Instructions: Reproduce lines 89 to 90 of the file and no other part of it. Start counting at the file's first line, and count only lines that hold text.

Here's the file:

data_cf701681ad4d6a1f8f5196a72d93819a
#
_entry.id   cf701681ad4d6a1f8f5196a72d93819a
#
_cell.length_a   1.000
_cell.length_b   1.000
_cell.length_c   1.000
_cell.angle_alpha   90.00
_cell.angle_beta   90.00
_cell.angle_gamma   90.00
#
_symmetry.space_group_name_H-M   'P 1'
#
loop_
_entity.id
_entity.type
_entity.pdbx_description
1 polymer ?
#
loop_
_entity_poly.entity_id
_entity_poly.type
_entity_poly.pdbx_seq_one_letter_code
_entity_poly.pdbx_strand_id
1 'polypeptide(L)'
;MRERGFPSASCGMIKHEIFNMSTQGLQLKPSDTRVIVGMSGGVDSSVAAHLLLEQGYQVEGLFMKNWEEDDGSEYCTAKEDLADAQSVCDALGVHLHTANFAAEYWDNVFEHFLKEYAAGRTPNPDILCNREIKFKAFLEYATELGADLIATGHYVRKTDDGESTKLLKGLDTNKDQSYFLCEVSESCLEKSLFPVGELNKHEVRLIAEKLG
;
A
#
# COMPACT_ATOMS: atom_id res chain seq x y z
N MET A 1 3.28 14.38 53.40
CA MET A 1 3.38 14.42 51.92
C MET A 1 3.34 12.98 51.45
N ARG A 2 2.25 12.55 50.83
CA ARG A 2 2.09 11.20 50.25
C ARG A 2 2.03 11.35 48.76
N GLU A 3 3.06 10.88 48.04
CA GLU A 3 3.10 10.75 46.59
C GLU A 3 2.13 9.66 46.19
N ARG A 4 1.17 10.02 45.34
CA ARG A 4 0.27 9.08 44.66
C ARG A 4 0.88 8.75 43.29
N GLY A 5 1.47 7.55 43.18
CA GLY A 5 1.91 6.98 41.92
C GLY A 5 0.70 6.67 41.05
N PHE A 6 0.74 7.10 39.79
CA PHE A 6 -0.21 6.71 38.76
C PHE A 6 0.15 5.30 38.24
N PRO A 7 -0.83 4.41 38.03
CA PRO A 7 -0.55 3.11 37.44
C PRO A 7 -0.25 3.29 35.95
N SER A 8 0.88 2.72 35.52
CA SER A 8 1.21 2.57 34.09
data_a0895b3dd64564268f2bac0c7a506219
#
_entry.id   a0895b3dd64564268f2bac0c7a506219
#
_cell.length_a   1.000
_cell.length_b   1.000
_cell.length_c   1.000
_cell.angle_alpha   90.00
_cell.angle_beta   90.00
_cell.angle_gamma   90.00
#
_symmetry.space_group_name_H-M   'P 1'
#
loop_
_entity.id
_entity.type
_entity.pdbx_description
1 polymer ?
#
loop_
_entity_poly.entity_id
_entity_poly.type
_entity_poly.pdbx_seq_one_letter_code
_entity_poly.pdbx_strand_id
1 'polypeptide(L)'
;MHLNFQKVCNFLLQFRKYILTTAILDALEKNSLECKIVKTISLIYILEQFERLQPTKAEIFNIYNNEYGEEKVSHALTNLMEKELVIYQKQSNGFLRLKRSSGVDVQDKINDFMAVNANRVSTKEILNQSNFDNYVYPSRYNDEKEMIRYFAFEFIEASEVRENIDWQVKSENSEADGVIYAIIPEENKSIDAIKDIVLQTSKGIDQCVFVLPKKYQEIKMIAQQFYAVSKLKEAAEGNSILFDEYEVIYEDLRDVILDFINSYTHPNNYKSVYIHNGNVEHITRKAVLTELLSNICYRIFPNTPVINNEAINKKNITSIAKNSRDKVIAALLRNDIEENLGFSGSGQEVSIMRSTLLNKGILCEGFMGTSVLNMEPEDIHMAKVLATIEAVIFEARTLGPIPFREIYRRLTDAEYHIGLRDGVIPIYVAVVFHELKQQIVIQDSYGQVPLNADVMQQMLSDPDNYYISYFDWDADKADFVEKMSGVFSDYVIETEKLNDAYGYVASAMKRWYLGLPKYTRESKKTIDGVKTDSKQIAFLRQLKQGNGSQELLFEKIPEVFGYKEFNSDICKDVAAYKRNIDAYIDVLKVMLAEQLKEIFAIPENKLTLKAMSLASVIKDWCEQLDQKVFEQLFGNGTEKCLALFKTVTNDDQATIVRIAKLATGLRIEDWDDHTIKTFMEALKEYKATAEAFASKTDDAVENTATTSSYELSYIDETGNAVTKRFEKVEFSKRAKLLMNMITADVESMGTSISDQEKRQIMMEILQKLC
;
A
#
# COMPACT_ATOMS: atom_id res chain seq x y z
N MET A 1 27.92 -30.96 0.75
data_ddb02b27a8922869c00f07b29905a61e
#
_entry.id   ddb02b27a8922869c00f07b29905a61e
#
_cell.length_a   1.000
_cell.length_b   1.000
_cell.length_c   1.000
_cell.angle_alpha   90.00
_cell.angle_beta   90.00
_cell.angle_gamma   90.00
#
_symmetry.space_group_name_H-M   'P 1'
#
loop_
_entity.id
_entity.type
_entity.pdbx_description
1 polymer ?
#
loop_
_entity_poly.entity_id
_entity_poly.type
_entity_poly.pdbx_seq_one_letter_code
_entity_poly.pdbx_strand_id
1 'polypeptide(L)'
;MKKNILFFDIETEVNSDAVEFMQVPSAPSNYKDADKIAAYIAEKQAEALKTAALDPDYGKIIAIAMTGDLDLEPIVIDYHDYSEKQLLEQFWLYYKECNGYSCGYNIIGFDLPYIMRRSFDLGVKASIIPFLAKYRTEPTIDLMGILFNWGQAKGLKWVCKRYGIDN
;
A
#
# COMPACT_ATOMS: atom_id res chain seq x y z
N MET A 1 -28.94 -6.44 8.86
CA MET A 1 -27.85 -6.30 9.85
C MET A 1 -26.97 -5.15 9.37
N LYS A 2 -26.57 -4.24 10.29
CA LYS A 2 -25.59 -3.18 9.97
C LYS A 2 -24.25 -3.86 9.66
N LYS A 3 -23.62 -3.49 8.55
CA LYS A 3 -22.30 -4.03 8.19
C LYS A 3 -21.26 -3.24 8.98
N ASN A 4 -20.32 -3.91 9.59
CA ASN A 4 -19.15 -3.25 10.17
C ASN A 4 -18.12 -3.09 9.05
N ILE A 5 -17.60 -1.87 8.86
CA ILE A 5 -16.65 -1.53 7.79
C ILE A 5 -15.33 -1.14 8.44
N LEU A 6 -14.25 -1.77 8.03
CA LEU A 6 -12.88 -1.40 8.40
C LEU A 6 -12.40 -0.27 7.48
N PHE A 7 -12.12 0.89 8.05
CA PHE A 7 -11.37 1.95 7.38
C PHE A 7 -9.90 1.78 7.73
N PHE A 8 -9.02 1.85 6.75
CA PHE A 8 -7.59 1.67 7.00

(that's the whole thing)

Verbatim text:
_cell.length_a   1.000
_cell.length_b   1.000